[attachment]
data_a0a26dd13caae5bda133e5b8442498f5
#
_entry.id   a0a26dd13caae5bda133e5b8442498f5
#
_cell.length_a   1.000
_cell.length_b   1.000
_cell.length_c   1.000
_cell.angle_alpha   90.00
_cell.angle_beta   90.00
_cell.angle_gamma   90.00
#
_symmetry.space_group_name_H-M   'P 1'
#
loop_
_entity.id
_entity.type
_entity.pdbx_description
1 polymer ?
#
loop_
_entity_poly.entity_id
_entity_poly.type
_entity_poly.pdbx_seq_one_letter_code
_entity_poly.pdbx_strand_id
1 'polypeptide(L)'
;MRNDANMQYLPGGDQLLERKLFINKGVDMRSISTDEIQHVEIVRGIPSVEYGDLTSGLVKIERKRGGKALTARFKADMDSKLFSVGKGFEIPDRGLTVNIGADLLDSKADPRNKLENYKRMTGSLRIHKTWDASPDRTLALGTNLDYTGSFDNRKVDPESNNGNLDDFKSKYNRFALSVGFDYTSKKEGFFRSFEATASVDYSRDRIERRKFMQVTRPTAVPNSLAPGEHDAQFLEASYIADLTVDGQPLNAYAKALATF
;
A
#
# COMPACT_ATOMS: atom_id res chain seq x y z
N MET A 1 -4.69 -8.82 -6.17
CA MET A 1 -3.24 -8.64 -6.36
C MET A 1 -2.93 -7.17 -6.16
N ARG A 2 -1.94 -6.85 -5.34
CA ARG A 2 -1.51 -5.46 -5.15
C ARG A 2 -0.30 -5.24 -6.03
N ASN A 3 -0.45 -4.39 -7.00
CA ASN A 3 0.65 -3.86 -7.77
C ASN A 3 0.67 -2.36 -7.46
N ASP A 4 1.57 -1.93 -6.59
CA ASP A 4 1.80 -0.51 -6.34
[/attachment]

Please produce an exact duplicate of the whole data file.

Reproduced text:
data_a0a26dd13caae5bda133e5b8442498f5
#
_entry.id   a0a26dd13caae5bda133e5b8442498f5
#
_cell.length_a   1.000
_cell.length_b   1.000
_cell.length_c   1.000
_cell.angle_alpha   90.00
_cell.angle_beta   90.00
_cell.angle_gamma   90.00
#
_symmetry.space_group_name_H-M   'P 1'
#
loop_
_entity.id
_entity.type
_entity.pdbx_description
1 polymer ?
#
loop_
_entity_poly.entity_id
_entity_poly.type
_entity_poly.pdbx_seq_one_letter_code
_entity_poly.pdbx_strand_id
1 'polypeptide(L)'
;MRNDANMQYLPGGDQLLERKLFINKGVDMRSISTDEIQHVEIVRGIPSVEYGDLTSGLVKIERKRGGKALTARFKADMDSKLFSVGKGFEIPDRGLTVNIGADLLDSKADPRNKLENYKRMTGSLRIHKTWDASPDRTLALGTNLDYTGSFDNRKVDPESNNGNLDDFKSKYNRFALSVGFDYTSKKEGFFRSFEATASVDYSRDRIERRKFMQVTRPTAVPNSLAPGEHDAQFLEASYIADLTVDGQPLNAYAKALATF
;
A
#
# COMPACT_ATOMS: atom_id res chain seq x y z
N MET A 1 -4.69 -8.82 -6.17
CA MET A 1 -3.24 -8.64 -6.36
C MET A 1 -2.93 -7.17 -6.16
N ARG A 2 -1.94 -6.85 -5.34
CA ARG A 2 -1.51 -5.46 -5.15
C ARG A 2 -0.30 -5.24 -6.03
N ASN A 3 -0.45 -4.39 -7.00
CA ASN A 3 0.65 -3.86 -7.77
C ASN A 3 0.67 -2.36 -7.46
N ASP A 4 1.57 -1.93 -6.59
CA ASP A 4 1.80 -0.51 -6.34